On ‘Dark Horse’ Plagiarism Case, a Professional Musicologist Testifies Against Katy Perry and UMG
Did Katy Perry and her musical team knowingly steal a Christian rapper’s song to create ‘Dark Horse?’
Update (July 29th): A California jury has now ruled that Katy Perry is guilty of copyright infringement on “Dark Horse” — full details here.
According to Perry, no. Of course not.
Yet, according to rapper Marcus Gray and renowned musicologist and professor Todd Decker, yes. Yes, she did.
On Friday, Decker, a professional musician as well, took the stand in the closely-watched plagiarism trial.
Decker said he’s dedicated his career to studying ‘musical borrowing’ – especially rhythm, melody, notes, and the overall combination of elements in a musical phrase. Decker then suggested Perry outright stole Gray’s ‘Joyful Noise’ on ‘Dark Horse.’
“The most important tool is listening.”
The music professor came to this conclusion after listening to Gray’s 2008 song and Perry’s 2013 track “countless times.”
The case first started in July 2014, when Gray, Emmanuel Lambert, Chike Ojukwu, and Lecrae Moore sued Perry. Filed at a Missouri federal court, they accused the singer, Universal Music’s Capitol Records, and the ‘Dark Horse’ writers of knowingly infringing on ‘Joyful Noise.’ The case was eventually moved to the U.S. District Court for the Central District of California.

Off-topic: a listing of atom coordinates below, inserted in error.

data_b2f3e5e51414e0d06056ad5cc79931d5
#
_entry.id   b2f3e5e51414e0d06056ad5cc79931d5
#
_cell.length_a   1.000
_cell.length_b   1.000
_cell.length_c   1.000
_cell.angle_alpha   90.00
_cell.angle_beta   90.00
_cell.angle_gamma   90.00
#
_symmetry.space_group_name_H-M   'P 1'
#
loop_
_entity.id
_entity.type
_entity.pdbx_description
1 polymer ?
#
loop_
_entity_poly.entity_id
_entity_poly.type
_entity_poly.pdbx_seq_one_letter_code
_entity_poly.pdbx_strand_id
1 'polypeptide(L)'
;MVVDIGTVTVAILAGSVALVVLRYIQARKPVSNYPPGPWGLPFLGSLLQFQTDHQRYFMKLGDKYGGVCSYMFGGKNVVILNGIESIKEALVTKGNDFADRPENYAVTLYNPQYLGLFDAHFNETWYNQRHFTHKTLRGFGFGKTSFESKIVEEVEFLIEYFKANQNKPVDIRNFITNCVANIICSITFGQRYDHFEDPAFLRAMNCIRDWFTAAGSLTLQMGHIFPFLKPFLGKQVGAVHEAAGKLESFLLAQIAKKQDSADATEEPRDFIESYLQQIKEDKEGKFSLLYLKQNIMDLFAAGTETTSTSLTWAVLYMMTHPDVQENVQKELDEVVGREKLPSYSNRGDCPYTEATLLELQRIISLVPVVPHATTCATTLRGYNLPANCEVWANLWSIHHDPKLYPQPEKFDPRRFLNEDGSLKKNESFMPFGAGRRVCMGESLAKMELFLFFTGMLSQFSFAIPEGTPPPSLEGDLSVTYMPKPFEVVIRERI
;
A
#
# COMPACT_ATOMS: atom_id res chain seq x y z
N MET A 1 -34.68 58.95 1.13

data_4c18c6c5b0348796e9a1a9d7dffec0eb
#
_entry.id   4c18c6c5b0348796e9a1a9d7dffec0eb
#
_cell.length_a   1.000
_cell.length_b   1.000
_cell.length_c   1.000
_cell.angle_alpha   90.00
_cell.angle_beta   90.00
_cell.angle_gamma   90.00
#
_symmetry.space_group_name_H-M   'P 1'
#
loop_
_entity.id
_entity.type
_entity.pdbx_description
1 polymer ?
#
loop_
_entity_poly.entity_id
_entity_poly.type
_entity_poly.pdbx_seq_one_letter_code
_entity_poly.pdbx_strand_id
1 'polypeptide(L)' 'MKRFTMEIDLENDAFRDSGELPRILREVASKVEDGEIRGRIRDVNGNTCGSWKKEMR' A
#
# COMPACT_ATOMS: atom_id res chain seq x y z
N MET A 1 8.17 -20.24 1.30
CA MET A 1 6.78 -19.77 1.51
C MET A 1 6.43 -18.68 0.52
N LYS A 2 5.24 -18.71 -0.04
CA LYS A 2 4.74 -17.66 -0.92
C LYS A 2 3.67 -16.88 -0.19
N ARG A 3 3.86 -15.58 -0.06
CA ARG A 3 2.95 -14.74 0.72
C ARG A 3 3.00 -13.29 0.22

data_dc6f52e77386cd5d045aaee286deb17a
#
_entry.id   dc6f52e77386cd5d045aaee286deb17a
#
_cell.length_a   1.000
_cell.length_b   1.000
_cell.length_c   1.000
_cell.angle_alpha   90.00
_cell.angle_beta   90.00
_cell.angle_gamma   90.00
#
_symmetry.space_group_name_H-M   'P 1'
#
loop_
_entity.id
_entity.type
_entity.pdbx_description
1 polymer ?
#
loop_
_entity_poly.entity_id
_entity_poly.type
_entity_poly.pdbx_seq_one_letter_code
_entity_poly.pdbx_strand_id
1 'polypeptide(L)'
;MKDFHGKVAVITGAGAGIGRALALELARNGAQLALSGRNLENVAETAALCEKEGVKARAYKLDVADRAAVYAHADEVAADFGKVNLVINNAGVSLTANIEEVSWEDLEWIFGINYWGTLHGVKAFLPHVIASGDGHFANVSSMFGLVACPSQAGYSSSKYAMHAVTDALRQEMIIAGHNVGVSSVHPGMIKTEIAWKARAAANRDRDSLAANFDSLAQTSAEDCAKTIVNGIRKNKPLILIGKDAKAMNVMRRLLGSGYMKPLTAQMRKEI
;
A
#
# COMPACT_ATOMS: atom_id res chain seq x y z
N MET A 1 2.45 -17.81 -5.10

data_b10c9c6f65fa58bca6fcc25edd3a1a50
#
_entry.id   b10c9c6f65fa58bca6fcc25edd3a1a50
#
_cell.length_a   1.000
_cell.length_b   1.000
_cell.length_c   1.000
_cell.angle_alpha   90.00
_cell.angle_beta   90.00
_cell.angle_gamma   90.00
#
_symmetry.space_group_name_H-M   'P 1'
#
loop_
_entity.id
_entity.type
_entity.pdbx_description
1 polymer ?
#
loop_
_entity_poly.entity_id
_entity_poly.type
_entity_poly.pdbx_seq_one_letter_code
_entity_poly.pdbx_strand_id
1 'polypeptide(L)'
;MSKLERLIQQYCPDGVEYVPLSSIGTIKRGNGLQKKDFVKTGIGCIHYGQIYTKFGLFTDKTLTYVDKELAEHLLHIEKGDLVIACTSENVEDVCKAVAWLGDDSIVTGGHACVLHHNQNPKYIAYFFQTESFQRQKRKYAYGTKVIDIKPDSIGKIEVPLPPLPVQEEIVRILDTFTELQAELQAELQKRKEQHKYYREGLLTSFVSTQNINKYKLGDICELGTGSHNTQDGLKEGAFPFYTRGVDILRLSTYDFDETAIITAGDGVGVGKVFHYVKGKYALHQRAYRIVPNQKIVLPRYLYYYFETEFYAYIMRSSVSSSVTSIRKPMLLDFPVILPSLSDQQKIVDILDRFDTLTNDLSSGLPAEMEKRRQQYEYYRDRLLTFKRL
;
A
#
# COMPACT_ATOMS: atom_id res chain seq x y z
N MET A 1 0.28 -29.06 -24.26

On the stand, Decker reportedly sang the pitch of each song. He told the jury both songs’ eight-note ‘ostinato’ share “five or six points of similarity.” This includes the pitch, rhythm, texture, patterns of repetition, melodic shape, and timbre.
Decker added the “descending melodies” remain unique.
“I have not seen another piece that descends in the way these two do.”
He explained that Gray wrote the ‘Joyful Noise’ in the key of A. Perry’s team, meanwhile, wrote ‘Dark Horse’ in B-flat, only a half-step difference.
“Audibly, it’s not very different.”
Defending herself on the stand, Perry said she serves as a “messenger of authenticity.” She has also never heard of Gray’s song.
“We take seriously the art and craft of songwriting.”
Lambasting Decker’s damning testimony, Perry’s attorneys argued that since Chike Ojukwu created the beat of ‘Joyful Noise,’ Gray has no legitimate copyright claim in the case. They also called on New York University professor Lawrence Ferrara. He explained the ‘similarities’ between two different Christmas songs – ‘Jolly Old St. Nicholas’ and ‘Merrily We Roll Along.’
Last August, U.S. District Judge Christina Snyder denied Perry and Capitol Records’ request motion for summary judgment.
You can view the original lawsuit below.
Featured image by Katy Perry (YouTube screengrab).